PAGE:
As the daughter of an engineer and an artist, I am inspired by the Maker movement where Arts, Crafts, Science, Engineering, Technology, and Math (in educational curriculum circles, you might have seen the acronym STEAM) intersect. Although the definitions of “Maker” vary tremendously, Maker Faire, festivals devoted to celebrating the maker movement and bringing it to the public, describes their events as:
Part science fair, part county fair, and part something entirely new, Maker Faire is an all-ages gathering of tech enthusiasts, crafters, educators, tinkerers, hobbyists, engineers, science clubs, authors, artists, students, and commercial exhibitors. All of these “makers” come to Maker Faire to show what they have made and to share what they have learned. (Source: http://makerfaire.com/makerfairehistory/)
Although many people assume that being a Maker means that you have to incorporate technology or power tools into your crafting, I believe that if you “make” things, then you are a “Maker.” If you look at makezine.com or www.instructables.com, two of the most popular internet sources for a huge variety of Maker tutorials, you will see examples ranging from sewing to building your own robot at home.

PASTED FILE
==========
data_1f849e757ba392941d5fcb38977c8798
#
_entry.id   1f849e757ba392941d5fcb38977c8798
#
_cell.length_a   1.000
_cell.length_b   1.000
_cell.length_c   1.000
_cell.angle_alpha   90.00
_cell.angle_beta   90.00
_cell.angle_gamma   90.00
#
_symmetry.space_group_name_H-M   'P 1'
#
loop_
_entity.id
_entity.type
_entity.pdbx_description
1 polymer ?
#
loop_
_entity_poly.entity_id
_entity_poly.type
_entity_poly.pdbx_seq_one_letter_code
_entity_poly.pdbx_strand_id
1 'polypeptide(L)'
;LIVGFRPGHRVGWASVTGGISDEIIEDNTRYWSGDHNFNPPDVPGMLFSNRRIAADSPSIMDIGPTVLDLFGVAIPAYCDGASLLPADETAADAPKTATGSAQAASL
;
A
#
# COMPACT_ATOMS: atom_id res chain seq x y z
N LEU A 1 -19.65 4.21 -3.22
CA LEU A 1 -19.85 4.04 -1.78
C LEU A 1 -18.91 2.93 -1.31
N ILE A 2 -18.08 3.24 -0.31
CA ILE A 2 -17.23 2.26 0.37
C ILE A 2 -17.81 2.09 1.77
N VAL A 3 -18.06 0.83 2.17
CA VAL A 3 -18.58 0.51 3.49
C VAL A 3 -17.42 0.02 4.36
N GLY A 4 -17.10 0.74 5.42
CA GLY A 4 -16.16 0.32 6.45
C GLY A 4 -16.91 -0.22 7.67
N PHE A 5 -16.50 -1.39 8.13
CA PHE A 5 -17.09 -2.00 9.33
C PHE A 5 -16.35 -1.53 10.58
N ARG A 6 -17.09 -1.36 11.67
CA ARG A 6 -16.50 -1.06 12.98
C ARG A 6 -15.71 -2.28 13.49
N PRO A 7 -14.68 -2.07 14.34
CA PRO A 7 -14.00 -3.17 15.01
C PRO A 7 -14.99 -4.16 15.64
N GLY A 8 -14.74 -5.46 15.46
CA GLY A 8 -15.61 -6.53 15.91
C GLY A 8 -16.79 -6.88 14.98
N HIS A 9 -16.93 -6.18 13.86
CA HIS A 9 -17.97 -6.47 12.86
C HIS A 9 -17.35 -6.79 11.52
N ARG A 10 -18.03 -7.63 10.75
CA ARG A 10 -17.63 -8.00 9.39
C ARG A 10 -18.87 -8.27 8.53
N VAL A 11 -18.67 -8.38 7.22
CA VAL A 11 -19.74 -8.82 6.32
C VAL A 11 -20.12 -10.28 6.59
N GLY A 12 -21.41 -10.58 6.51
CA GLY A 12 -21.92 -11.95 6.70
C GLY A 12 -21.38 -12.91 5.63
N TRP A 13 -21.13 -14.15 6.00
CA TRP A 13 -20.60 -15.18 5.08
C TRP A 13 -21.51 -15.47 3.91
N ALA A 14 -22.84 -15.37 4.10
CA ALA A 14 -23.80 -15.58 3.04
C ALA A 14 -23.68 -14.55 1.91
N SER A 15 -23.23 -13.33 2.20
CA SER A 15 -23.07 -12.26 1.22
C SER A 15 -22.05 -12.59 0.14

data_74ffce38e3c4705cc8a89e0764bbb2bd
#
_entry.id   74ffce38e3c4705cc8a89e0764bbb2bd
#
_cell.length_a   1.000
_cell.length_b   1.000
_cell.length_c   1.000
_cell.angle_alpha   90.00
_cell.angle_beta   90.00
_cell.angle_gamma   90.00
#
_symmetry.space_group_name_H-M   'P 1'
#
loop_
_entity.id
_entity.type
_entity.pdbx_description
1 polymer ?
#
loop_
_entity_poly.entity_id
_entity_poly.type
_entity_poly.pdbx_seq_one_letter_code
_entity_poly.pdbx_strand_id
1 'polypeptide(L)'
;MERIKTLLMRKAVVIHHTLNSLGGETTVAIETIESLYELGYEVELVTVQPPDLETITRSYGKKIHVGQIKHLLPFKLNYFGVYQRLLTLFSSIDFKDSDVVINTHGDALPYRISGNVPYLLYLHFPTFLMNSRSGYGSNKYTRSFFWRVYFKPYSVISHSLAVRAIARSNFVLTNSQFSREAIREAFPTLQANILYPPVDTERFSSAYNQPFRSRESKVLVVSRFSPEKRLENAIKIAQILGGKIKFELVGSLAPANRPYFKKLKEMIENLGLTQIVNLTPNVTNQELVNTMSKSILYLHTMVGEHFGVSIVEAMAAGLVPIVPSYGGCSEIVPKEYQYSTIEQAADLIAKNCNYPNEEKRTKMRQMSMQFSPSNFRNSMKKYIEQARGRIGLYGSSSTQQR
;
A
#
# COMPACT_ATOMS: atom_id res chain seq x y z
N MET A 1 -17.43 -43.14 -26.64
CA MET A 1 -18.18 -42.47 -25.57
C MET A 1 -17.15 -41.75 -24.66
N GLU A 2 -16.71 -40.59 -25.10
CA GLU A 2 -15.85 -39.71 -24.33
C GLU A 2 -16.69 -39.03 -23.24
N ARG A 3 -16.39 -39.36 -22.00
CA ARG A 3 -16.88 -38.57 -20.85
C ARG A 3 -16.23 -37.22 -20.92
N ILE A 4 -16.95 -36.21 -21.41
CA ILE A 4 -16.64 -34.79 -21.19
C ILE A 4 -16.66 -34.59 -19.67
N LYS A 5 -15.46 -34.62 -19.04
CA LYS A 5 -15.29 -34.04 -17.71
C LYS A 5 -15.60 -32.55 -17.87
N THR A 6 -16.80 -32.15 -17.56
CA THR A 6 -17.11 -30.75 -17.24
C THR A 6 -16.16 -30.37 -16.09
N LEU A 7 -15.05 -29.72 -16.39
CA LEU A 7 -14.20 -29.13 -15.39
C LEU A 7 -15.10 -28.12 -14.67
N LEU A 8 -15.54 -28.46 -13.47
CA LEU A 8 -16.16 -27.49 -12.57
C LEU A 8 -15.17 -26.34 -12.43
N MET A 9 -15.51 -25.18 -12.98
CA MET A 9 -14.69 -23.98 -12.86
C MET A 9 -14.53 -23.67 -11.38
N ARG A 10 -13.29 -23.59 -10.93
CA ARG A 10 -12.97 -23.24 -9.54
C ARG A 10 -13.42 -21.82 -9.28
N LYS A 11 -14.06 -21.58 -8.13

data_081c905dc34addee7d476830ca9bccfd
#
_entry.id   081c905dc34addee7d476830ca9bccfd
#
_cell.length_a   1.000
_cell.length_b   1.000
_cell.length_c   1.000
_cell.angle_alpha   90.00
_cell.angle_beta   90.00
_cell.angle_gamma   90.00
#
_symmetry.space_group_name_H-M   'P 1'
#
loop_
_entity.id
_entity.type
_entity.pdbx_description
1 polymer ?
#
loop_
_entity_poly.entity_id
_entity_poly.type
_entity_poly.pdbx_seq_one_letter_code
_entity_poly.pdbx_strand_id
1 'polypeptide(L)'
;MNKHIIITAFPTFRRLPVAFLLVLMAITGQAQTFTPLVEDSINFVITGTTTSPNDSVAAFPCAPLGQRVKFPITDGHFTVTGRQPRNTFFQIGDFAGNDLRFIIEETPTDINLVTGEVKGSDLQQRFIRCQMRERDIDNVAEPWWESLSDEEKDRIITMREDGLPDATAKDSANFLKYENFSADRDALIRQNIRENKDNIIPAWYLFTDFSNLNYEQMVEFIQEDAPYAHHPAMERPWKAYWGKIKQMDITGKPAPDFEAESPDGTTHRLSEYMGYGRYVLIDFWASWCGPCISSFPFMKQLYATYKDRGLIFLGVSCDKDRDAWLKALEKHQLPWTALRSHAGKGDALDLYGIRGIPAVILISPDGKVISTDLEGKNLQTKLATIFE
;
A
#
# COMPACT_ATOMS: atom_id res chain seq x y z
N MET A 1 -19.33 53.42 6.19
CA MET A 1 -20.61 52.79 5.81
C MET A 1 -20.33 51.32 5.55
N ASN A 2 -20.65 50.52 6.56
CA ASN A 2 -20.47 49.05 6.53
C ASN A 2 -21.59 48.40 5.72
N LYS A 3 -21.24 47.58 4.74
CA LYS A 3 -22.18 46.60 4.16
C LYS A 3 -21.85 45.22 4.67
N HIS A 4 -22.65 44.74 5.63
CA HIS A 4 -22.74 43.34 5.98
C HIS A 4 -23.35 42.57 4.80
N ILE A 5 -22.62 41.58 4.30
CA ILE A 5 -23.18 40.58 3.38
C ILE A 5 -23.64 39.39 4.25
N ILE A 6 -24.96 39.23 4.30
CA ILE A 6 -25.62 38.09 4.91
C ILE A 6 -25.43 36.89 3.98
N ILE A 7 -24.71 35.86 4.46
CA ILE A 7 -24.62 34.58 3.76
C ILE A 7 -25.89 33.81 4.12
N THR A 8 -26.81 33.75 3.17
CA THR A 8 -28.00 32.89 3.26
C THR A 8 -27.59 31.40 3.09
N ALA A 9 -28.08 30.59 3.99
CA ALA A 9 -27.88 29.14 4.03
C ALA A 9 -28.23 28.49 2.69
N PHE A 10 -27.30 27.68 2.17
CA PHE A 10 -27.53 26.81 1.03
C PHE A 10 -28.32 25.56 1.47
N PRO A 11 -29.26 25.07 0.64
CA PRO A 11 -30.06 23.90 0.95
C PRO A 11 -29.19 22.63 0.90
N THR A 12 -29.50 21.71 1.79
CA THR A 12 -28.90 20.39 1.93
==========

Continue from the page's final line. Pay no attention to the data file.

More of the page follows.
I love the idea of Technocrafting, which I define as integrating technology into traditional crafts. Some examples of tutorials that demonstrate this concept this are adding lights to a quilt, light up earrings, or a hat that reminds you to put on sunscreen based on a bulit-in UV sensor.
Whether or not you identify as a Maker, a Crafter, a Parent, a Frustrated Engineer (borrowed from one of my talk attendees here), or something else altogether, I hope you find something here that inspires you to make something!